Picture: David Ritchie/African News Agency (ANA) Archives
Picture: David Ritchie/African News Agency (ANA) Archives

Tito Mboweni, Nomafrench Mbombo clash over Tygerberg Hospital

By Nicola Daniels Time of article published Oct 30, 2020

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Cape Town - Finance Minister Tito Mboweni and Western Cape Health MEC Nomafrench Mbombo have been embroiled in a war of words over the minister’s comments that there were still separate sections for black and white people at Tygerberg Hospital.

In his Medium-Term Budget Policy Speech on Wednesday, Mboweni said: “The Budget facility for infrastructure will support new projects, including through blended finance in partnership with the private sector. This includes hospitals, hospital projects in KwaZulu-Natal and in the Western Cape, like the Tygerberg Hospital. By the way, this Tygerberg Hospital thing ... it still has a black and white section.

“There is a section where blacks used to go and there is a section where whites used to go. Structurally it is still there, so the thing has to be removed and a completely new hospital constructed there. It’s unbelievable.”

Mbombo lashed out at Mboweni, saying his claim that Tygerberg wards were racially segregated was an “outright lie”.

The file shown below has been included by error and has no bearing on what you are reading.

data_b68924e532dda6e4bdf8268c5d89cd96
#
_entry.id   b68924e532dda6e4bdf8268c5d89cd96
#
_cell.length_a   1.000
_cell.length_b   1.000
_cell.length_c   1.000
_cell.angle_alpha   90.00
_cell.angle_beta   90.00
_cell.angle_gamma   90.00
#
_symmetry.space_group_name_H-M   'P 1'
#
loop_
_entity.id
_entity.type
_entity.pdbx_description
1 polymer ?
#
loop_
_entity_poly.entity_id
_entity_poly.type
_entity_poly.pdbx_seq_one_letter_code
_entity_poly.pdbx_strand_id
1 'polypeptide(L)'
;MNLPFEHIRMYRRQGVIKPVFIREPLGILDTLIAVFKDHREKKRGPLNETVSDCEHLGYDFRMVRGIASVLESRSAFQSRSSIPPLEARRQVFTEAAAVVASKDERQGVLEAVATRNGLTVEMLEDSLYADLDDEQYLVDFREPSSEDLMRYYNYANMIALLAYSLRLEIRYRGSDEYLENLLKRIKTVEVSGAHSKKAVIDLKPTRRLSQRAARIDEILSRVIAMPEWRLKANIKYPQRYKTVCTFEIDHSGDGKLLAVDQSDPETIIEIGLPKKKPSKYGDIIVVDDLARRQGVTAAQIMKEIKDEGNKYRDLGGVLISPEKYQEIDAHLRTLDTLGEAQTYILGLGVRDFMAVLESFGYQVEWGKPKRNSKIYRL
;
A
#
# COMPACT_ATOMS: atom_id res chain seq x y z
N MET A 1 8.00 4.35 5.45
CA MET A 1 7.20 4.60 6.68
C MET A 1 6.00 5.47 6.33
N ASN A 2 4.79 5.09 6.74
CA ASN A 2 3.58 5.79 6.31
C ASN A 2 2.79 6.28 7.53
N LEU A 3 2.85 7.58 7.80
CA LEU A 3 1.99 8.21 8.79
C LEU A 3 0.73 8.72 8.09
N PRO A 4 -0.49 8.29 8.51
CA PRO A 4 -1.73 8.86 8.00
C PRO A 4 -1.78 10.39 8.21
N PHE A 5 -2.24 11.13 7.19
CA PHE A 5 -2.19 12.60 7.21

“Minister Mboweni should be made to apologise for misleading the House. This ‘fake news’ has one objective in mind: to detract from the ugly truth that the national government is going to pour another R10.5 billion into the bailout of SAA.

“This multibillion-rand flight of fancy will undermine the jobs, safety and well-being of millions of South Africans, and the Western Cape government will have to help pick up the tab,” Mbombo said.

While Mboweni did not respond to several requests for comment, he tweeted: “Please do not overreact. There are still two structures there at Tygerberg Hospital. One was for blacks and the other for whites. They exist. What does not exist any longer is the segregation of patients. That is the reality.”

To which Mbombo responded: “So, what’s it got to do with DA and patients’ segregation (that) you imply in regard to structures that were built during apartheid, noting (the) DA took over from the ANC in the WC 2009? Also, central hospitals are a national competency but you neglected them and provinces are now footing the bill.”

DA chief whip Natasha Mazzone said the party would lodge a complaint against Mboweni with the Ethics Committee. “I will be expecting a full apology to the Premier of the Western Cape, to the MEC for Health in the Western Cape, but most importantly, to those at Tygerberg Hospital. Under our watch, no one gets away with lies,” she said.

Meanwhile the Democratic Nursing Organisation of SA (Denosa) has called for hospital buildings that were historically racially divided to be turned into museums to preserve the truth of the past.

Denosa president Simon Hlungwani said this was the way hospitals were designed under apartheid. “It is not run that way today because that would be illegal.

“However, the biggest mistake one would make is to think you can demolish history These buildings need to be maintained to show people how bad the system was. Turning it into a museum would be educational and bring in tourism value. In China they have done similar things, and it works.”

Cape Times

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